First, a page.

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I am downloading 2 XML files with the code below:

    public static string GetXMLString()
    {
        try
        {
            var request = (HttpWebRequest)WebRequest.Create(new Uri(@"http://www.example.com/data/xml/2.0/"));request.BeginGetResponse(r =>
            {
                try
                {
                    var httpRequest = (HttpWebRequest)r.AsyncState;
                    var httpResponse = (HttpWebResponse)httpRequest.EndGetResponse(r);

                    using (var reader = new StreamReader(httpResponse.GetResponseStream()))
                    {
                        var response = reader.ReadToEnd();

                        xmlKolosej = response.ToString();
                    }
                }
                catch (Exception)
                {
                    xml = null;
                }
            }, request);
        }
        catch (Exception)
        {
            xml = null;
        }

        return xml;
    }

The code is called via 2 identical methods as the one above (2 different XML files to download from different URIs). Both methods are called in a sequence when the Windows Phone page loads. Sometimes when I'm am on a bad wireless connection it tends to take a while to download. I was wondering, how would I be able to check if the HttpWebRequest has finished downloading the files and initiate a ProgressBar until it was finished downloading? Do you maybe suggest a different approach to the problem?

EDIT - Additional info: The reason why I would need to have a progress bar is because the data is needed in order for the user to advance. If the user would try to advance in the application and he was on a bad wireless connection and the data was still downloading, the method would of course return null. Thus the progress bar would lock the user out of the app until it finished downloading.

share|improve this question

This can't be your actual code, as the requests are async and this code first wouldn't compile since xml is undefined and secondly would always return null as the method would return before the request had run.

Ignoring that though, the way I handle a progress bar across multiple requests is to have a counter on my ViewModel that I increment when something starts some work and decrement when something finishes. I then bind my progress bar to be displayed when the counter is > 0.

Also be sure to use the PerformaceProgressBar from http://silverlight.codeplex.com/

share|improve this answer
    
The xml in the above code is a global variable, so the code in my example works and doesn't return null if the specified uri actually exists. private static string xml = null; //implemented property for xml; public static string GetXMLString() { //implmentation - look above; } However thaks for the counter idea. Is there maybe an online example I could see of a similar implementation? – Marko Grbić Mar 30 '11 at 6:20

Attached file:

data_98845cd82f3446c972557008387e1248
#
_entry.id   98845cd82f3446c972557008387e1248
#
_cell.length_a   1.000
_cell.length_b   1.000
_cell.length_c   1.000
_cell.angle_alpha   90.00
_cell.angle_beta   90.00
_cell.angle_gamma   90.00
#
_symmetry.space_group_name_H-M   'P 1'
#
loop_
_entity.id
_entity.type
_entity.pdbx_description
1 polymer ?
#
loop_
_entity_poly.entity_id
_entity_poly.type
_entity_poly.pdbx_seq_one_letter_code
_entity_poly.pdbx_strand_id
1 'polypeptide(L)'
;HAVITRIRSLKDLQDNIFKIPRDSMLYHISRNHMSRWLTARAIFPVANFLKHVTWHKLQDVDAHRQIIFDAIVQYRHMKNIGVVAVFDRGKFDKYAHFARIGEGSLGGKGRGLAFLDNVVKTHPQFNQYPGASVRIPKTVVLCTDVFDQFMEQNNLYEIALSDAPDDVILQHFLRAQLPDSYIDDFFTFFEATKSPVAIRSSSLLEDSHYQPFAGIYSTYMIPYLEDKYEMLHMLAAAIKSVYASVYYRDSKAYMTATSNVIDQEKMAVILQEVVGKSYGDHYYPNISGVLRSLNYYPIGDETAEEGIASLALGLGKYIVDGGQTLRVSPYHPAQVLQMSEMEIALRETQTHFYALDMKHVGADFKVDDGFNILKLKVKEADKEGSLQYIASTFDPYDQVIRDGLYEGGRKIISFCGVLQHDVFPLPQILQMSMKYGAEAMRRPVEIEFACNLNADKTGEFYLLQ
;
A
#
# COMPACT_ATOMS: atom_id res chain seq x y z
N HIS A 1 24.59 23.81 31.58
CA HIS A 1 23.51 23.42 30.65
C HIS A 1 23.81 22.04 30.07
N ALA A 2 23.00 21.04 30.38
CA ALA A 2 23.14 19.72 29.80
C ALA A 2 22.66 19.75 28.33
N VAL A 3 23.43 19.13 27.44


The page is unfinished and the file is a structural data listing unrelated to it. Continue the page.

Chris is right that code is not valid and wouldn't run on WP7. Here is some code that would though.

private void MyMethod()
{          
   //You'll want to execute this twice, one for each xml file
   WebClient wc = new WebClient();
   wc.OpenReadCompleted += new OpenReadCompletedEventHandler(wc_OpenReadCompleted);
   wc.OpenReadAsync("{Enter url of XML File}");
}
private void wc_OpenReadCompleted(object sender, OpenReadCompletedEventArgs e)
{
   //Handle results here
   //Also you'll want to disable ProgressBar to show that the download is complete
   //Also you'll increment the counter that Chris suggested here
}

As Chris mentioned all requests are asynchronous in Windows Phone 7, so the easiest way is to create a counter variable and increment it everytime the "OpenReadCompleted" event is fired. At the same time you'll also disable the progressbar to show that the download is complete. Error handling like you were saying would also be handled here, except for checking for a network. You might want to do that before you even make a request.

For a full example on how to read xml files(typically rss or atom) from the web check out this post: Reading RSS Items in Windows Phone 7.

NOTE: Remember that pulling an xml file from the web using WebClient works the same way as pulling an rss feed or atom feed.

share|improve this answer
    
Yes I check for a network before I call this method. NetworkInterface.GetIsNetworkAvailable() However if for instance you connect to a wireless network that does not have an internet connection the above method still returns true, thus I have an extra try catch in my method. I am actually parsing custom XML files and thus cant use the RSS parser. A question though if i increment the counter in the completed event, when exactly would I need to decrement it? – Marko Grbić Mar 30 '11 at 6:30
    
Really it doesn't matter as long as it happens inside that event you should be good. Also as far as parsing the xml file it might be different, but when it comes to downloading it the method does not change. – loyalpenguin Mar 30 '11 at 13:26

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